Eileen Myles Gets Her Due, the Film Adaptation of ‘Dancer From the Dance’, Trans Poetics, and More LGBT News
Author: Parrish Turner
September 25, 2015
LGBT news you may have missed…
Vetch has been released. The magazine is dedicated to trans poetry and poetics. Being the first publication of its kind, Vetch aims to give voice to the “resilient beauty of which we know trans poetry is capable.” In the words of the editors:
We founded Vetch to combat a few problems. The greatest is silence, a dearth of published work by trans poets dealing with trans themes (a silence which makes no sense, considering the trans poets currently at work). Another, less structurally supported, problem is the prominence of poetry that hits the palliative buttons of liberal inclusivity-oriented ideology.
Now I know you are as excited as I am for the upcoming feature film based on the novel Dancer From the Dance, a cult classic written by Andrew Holleran about club culture in the 1970s. The film will be directed by Alan Poul, best known for work on Six Feet Under and The Newsroom.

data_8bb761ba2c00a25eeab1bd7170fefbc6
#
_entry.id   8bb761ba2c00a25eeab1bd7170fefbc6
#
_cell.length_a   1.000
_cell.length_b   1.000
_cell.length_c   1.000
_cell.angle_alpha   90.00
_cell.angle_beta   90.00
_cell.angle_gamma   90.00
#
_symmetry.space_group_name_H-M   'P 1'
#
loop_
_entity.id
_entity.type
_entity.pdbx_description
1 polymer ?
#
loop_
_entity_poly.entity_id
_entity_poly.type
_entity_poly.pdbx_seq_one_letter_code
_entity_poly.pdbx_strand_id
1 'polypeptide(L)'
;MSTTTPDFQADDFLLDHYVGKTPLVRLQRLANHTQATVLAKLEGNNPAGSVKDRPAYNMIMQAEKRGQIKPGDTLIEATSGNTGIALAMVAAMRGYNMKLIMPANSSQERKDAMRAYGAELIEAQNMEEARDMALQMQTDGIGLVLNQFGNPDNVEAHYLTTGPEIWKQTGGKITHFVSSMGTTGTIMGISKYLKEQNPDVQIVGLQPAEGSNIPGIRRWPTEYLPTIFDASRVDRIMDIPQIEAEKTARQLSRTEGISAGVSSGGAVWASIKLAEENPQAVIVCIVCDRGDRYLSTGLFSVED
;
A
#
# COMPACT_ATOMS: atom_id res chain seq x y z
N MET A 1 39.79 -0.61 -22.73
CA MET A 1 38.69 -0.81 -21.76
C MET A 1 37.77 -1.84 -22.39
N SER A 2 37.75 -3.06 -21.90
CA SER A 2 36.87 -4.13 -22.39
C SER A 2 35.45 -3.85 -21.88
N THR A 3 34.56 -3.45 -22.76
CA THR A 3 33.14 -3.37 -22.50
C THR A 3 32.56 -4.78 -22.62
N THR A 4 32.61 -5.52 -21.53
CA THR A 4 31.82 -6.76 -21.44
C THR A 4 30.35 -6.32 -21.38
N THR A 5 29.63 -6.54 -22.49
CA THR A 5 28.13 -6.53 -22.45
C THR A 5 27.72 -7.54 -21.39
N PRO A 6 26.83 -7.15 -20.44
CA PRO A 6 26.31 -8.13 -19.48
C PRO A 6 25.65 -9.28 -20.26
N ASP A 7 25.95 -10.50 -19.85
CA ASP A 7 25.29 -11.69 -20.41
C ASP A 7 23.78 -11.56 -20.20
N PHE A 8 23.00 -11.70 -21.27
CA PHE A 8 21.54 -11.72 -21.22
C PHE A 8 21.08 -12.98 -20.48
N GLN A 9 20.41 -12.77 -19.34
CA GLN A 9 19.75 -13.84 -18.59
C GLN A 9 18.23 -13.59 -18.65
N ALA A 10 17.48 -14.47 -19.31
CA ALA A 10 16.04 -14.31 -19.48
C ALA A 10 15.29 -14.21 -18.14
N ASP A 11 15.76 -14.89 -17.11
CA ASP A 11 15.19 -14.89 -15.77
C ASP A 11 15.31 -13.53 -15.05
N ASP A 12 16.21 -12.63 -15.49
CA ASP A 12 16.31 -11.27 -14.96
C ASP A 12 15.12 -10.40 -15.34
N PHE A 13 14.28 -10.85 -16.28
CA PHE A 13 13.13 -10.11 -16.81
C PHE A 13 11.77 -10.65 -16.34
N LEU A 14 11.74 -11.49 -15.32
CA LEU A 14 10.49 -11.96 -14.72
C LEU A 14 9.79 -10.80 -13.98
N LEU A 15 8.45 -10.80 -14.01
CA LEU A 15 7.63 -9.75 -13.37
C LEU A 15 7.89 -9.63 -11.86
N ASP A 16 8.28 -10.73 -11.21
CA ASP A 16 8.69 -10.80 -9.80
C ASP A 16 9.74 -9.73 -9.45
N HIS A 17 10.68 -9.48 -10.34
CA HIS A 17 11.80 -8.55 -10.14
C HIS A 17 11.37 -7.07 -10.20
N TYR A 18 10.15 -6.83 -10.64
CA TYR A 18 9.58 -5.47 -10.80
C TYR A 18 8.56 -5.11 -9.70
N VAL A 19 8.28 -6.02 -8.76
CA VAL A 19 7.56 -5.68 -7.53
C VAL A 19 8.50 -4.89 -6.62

Myles E. Johnson’s new book Large Fears gives space for young queer black boys. And we do mean young. This children’s book provides lessons on intersectionality through its heartfelt messages and beautiful illustrations.
I wanted to see a character that was me. I wanted to create a character that didn’t perform gender in the way black boys are traditionally seen doing on television. A male character that could grow up to love men.
Speaking of awards, The Man Booker Prize for Fiction also announced their list of nominations; Marlon James is included among those listed.
And Eileen Myles gets some attention this week with a New York Magazine profile that gives us insight into the ever growing “legend” that is this amazing poet.
“She’s badass,” [Paul] Weitz said when I asked him about Myles. “I don’t mean to be flippant, but she’s an ass-kicker. She’s incredibly literate, with an aspect of punk rock.”
In an interview with Autostraddle, Kate Benton reminds us why we love her funny and feminist comics. And I am shocked to discover that I have not spent nearly as much time thinking about Lois Lane and Wonder Woman hanging out as I should have been.